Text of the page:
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What factors led to the Allied victory in World War I?

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cedmidy | Student, Grade 10 | (Level 1) eNoter

Posted April 10, 2011 at 8:43 AM via web

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What factors led to the Allied victory in World War I?

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pohnpei397 | College Teacher | (Level 3) Distinguished Educator

Posted April 10, 2011 at 9:14 AM (Answer #1)

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WWI was won by the Allies mainly by the fact that the US, with its huge population and industrial capacity, entered the war.

Up until the US entered the war, the war had been a real stalemate.  The Western Front, where most of the important fighting was going on, had not moved any significant distance in years.  This showed that the Allies and the Germans were essentially deadlocked.

When the US entered the war, this all changed.  The US had the potential to send millions of men and huge amounts of materiel into the war.  This convinced Germany that it could not win.

The US entered the war due to its economic and political/social ties to England.  The US conducted huge amounts of trade with the British and had deep historical ties to Britain.  This, combined with the German submarine warfare, brought the US into the war.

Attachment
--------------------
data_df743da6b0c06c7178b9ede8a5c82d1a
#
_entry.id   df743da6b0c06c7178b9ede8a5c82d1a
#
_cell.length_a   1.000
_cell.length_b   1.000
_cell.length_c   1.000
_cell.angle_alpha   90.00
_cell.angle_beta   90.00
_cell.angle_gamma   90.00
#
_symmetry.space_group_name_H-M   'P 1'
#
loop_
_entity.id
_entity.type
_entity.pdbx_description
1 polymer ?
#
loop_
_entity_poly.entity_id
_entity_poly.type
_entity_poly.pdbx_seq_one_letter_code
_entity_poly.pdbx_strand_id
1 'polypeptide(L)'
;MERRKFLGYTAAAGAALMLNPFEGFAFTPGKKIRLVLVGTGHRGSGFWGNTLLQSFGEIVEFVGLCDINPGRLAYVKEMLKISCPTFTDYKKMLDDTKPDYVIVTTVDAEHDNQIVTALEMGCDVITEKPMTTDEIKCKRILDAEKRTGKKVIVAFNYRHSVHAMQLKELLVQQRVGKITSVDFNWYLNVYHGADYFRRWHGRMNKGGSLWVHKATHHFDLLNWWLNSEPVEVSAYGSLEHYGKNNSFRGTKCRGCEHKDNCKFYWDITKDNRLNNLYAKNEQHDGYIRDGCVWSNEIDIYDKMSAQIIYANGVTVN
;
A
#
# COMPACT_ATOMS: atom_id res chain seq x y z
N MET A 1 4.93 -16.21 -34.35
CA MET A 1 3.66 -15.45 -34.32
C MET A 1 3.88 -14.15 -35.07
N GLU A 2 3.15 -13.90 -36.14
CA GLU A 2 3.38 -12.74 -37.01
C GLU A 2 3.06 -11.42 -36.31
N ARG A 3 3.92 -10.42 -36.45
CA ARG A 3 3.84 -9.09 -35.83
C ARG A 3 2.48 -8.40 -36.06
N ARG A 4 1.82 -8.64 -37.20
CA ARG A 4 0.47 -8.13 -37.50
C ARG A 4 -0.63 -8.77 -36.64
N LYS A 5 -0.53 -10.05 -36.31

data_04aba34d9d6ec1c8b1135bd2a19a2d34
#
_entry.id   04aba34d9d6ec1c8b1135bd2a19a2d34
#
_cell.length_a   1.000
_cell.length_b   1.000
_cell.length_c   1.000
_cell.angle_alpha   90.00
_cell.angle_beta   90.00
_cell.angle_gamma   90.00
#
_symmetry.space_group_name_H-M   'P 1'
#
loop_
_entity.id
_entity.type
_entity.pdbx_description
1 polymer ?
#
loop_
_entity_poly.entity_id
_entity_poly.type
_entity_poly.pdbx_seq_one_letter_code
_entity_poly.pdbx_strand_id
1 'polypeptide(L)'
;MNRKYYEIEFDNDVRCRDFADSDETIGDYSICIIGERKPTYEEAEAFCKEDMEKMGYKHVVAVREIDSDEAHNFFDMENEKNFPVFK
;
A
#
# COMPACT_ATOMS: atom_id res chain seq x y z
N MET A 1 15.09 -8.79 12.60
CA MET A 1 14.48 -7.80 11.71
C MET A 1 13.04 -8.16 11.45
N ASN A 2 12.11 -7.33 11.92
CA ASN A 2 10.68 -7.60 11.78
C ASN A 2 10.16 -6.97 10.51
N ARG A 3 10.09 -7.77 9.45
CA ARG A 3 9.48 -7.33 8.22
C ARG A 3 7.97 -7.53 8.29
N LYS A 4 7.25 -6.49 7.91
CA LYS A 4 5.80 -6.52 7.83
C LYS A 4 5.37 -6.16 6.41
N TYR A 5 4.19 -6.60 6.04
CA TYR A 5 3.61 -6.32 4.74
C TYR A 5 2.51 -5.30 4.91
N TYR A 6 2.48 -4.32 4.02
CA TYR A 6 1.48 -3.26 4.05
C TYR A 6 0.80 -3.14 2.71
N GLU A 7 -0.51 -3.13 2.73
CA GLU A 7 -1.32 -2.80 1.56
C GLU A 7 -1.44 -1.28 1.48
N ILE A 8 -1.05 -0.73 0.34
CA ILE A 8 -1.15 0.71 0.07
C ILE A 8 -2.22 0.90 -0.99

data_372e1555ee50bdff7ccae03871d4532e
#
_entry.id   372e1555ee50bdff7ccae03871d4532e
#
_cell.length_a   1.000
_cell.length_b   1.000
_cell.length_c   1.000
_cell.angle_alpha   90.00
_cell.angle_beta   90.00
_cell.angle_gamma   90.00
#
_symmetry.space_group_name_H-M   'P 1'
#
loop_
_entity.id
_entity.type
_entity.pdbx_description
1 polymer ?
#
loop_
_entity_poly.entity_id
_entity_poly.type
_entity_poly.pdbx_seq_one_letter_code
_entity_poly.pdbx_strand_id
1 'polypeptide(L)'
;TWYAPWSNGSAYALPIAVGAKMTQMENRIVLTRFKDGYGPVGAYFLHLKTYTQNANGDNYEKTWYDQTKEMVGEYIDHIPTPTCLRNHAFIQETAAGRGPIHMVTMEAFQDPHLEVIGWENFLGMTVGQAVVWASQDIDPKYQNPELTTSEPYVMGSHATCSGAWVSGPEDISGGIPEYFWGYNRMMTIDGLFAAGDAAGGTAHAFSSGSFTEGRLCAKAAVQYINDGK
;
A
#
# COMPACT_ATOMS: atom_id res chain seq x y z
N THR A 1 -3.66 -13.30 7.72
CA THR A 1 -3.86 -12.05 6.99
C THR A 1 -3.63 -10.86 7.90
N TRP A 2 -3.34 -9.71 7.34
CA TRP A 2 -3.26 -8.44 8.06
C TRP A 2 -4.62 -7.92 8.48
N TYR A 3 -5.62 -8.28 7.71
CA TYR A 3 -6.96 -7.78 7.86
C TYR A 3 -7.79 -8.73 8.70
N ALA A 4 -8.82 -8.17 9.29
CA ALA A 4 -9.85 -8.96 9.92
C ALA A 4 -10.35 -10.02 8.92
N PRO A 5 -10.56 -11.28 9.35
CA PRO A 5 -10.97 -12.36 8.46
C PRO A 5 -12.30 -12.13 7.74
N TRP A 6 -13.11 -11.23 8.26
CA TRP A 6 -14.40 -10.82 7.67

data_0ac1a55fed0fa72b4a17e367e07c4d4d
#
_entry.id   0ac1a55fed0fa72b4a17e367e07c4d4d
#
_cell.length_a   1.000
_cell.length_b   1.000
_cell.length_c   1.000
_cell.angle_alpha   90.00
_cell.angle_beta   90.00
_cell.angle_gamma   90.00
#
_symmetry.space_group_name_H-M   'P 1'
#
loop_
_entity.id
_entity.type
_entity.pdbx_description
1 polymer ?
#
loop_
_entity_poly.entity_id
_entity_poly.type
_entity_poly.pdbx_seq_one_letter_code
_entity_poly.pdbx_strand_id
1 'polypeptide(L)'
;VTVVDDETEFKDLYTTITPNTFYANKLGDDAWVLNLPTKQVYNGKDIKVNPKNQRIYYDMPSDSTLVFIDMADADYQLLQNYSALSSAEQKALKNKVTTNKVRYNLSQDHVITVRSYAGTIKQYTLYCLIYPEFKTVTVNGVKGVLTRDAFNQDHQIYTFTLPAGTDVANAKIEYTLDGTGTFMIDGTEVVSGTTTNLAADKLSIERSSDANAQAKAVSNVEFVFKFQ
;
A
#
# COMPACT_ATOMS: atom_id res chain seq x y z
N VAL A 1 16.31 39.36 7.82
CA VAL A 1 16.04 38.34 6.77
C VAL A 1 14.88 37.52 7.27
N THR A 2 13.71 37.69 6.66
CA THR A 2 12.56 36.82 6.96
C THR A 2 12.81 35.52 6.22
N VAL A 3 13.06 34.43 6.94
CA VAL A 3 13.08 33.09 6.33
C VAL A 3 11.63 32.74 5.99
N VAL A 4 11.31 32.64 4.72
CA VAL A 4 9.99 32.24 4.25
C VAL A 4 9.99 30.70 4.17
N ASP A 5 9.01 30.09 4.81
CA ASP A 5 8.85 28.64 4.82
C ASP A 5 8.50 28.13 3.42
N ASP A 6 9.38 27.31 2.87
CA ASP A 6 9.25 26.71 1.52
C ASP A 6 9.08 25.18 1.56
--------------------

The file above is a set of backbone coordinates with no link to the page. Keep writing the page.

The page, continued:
So, the Allies won because they were able to get the US on their side.  The economic and political/social ties between the US and Britain (and to some degree France) brought the US into the war, changing the strategic balance.

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gsenviro | College Teacher | (Level 2) Educator

Posted April 19, 2015 at 6:23 PM (Answer #2)

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The main factor that decided the outcome of World War I in favor of the Allied powers was the entry of the United States in support of the Allies. Until that point, the war was a stalemate and not much progress was being made by either side—the Allies or the Axis powers.

In order to protect its economic assets and global influence, the US entered the war (although very late). Until that time, the war had dragged on for years and all the combatants were tired and without much hope, having lost so many colleagues, family members—and not to mention the fact that a number of these countries had lost a large fraction of their youth. US forces, on the other hand, were fresh, young and had good equipment. The large supply of soldiers that the US could commit and its economic and industrial prowess simply meant that the Axis powers had no chance to withstand US involvement. This more than anything led to Allied powers' victory in WWI.

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